The Hobbit: An Unexpected Journey (2012) is a English movie. Peter Jackson has directed this movie. Martin Freeman,Ian McKellen,Richard Armitage,Andy Serkis are the starring of this movie. It was released in 2012. The Hobbit: An Unexpected Journey (2012) is considered one of the best Adventure,Fantasy movie in India and around the world.
Bilbo Baggins is swept into a quest to reclaim the lost Dwarf Kingdom of Erebor from the fearsome dragon Smaug. Approached out of the blue by the wizard Gandalf the Grey, Bilbo finds himself joining a company of thirteen dwarves led by the legendary warrior, Thorin Oakenshield. Their journey will take them into the Wild; through treacherous lands swarming with Goblins and Orcs, deadly Wargs and Giant Spiders, Shapeshifters and Sorcerers. Although their goal lies to the East and the wastelands of the Lonely Mountain first they must escape the goblin tunnels, where Bilbo meets the creature that will change his life forever ... Gollum. Here, alone with Gollum, on the shores of an underground lake, the unassuming Bilbo Baggins not only discovers depths of guile and courage that surprise even him, he also gains possession of Gollum's "precious" ring that holds unexpected and useful qualities ... A simple, gold ring that is tied to the fate of all Middle-earth in ways Bilbo cannot begin to ...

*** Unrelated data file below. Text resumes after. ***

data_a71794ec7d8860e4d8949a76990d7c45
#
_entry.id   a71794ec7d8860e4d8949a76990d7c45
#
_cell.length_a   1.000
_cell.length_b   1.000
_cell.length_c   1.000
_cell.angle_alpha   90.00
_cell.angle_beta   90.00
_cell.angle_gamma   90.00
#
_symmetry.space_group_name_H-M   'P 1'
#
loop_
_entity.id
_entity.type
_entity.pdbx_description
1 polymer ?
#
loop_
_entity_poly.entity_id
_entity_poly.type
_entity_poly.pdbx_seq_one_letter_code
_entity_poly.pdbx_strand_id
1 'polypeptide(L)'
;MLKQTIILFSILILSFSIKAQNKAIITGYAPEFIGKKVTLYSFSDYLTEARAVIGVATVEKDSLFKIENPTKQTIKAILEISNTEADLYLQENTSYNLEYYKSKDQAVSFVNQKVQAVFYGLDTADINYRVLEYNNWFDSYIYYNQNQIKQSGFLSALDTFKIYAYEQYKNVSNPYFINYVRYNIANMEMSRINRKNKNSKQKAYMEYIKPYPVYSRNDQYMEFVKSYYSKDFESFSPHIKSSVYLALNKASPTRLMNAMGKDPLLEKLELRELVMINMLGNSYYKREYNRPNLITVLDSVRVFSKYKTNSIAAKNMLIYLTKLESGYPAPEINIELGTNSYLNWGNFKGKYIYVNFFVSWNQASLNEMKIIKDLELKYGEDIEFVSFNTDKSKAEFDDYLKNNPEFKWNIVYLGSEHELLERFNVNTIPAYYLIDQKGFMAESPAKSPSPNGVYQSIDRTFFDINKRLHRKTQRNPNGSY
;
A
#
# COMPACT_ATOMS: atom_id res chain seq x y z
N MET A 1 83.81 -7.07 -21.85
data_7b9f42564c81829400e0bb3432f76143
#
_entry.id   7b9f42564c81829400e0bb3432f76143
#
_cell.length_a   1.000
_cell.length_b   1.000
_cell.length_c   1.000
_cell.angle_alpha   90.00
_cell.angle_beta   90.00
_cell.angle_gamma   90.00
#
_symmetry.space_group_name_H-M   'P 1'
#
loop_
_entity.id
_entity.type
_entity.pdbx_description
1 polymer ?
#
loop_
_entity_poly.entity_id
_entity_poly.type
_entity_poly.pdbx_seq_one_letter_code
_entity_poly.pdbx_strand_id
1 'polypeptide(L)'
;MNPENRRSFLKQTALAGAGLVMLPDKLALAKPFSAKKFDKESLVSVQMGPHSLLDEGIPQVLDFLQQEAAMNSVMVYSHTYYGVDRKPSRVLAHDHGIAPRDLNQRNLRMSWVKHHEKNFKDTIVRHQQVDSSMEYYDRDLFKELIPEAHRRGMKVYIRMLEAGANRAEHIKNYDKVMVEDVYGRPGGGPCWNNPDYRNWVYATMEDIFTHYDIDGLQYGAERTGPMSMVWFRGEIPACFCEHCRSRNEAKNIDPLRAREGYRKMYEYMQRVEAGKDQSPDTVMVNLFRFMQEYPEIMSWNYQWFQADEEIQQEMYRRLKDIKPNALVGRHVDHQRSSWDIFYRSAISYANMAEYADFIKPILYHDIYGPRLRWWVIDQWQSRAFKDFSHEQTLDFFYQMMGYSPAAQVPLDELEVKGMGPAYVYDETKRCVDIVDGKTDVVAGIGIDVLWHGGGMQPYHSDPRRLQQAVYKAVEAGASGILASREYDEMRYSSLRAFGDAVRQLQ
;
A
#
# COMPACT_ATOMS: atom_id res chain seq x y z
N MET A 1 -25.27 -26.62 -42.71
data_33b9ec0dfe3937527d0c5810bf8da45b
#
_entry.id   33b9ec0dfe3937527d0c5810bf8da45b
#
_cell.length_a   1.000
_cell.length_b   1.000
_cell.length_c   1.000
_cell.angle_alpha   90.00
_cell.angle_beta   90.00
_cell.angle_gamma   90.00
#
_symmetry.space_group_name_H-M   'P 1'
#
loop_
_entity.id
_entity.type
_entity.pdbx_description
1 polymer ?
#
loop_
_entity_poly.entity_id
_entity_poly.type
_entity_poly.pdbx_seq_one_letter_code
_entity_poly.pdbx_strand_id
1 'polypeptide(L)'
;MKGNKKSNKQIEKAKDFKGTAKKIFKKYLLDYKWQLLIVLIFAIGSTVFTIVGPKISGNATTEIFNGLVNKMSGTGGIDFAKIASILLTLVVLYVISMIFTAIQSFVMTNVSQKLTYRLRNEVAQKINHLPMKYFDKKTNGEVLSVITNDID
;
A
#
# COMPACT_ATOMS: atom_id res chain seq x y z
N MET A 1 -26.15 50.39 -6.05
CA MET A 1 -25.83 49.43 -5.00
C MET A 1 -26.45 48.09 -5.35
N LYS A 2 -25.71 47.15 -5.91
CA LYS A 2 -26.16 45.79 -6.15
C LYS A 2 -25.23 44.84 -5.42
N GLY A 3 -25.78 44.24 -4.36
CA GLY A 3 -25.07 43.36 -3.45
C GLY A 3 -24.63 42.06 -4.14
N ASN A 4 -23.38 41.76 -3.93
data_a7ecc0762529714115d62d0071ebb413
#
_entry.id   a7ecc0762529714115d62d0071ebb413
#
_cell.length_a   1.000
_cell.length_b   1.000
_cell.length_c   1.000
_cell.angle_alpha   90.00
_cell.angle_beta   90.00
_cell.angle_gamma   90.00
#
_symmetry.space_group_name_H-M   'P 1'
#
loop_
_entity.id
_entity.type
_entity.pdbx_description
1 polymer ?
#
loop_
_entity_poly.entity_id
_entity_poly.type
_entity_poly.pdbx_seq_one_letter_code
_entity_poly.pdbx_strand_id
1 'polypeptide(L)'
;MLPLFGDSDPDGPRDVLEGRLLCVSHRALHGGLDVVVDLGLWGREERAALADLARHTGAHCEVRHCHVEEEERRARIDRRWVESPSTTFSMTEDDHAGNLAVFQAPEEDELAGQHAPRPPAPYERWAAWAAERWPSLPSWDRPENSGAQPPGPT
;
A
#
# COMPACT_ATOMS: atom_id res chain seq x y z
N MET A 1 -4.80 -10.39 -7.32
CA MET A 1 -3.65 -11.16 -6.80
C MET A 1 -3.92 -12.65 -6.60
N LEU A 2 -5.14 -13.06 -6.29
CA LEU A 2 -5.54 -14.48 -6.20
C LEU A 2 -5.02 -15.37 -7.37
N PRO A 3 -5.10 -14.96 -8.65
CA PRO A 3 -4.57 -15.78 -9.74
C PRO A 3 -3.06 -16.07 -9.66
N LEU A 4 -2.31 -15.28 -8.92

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Now don't get me wrong from the summary, I did enjoy The Hobbit. I enjoyed it in fact more than I expected to especially since I delayed watching them because of certain fears and frustrations I had regarding it. The Hobbit was the very first book I read back in the mid 80's and I adored it. I simply couldn't figure out how it could be turned into a trilogy! I feared it was being done so to milk the franchise and let's be honest that's exactly why it was done. The Hobbit has most of the charm of LOTR and all of its beauty. Top that off with a stellar cast and it was destined to do well at the box office (Which it did) However something was different, something was.....off. Though the film contains the same level of violence as LOTR its overflowing with comedy and goofiness. I expected some, but not to this extent. At one point it felt like I was watching Labyrinth (1986) again, not like that's a bad thing but I didn't expect it here. It looks great, its scored near perfectly and as mentioned the cast do a great performance and it was nice to see the likes of James Nesbitt and Sylvester McCoy up on the big screen. Inevitably there was going to be comparison with LOTR, that was inescapable and the comparison just doesn't help it at all. It pales in comparison and with all the silliness I found myself underwhelmed. The Hobbit is a passable effort but is more like the Mythica series than Lord Of The Rings. The Good: Beautiful Excellent score Brilliant cast The Bad: Some parts go beyond comedic into the realms of silly Martin Freeman just isn't leading man material Goblin town song, really? Stock scream was totally unnecessary Things I Learnt From This Movie: Someone should never use the term "Mothers glory box" again The distance Bilbo's sword needs to detect orcs/goblins changes between scenes, any particular reason?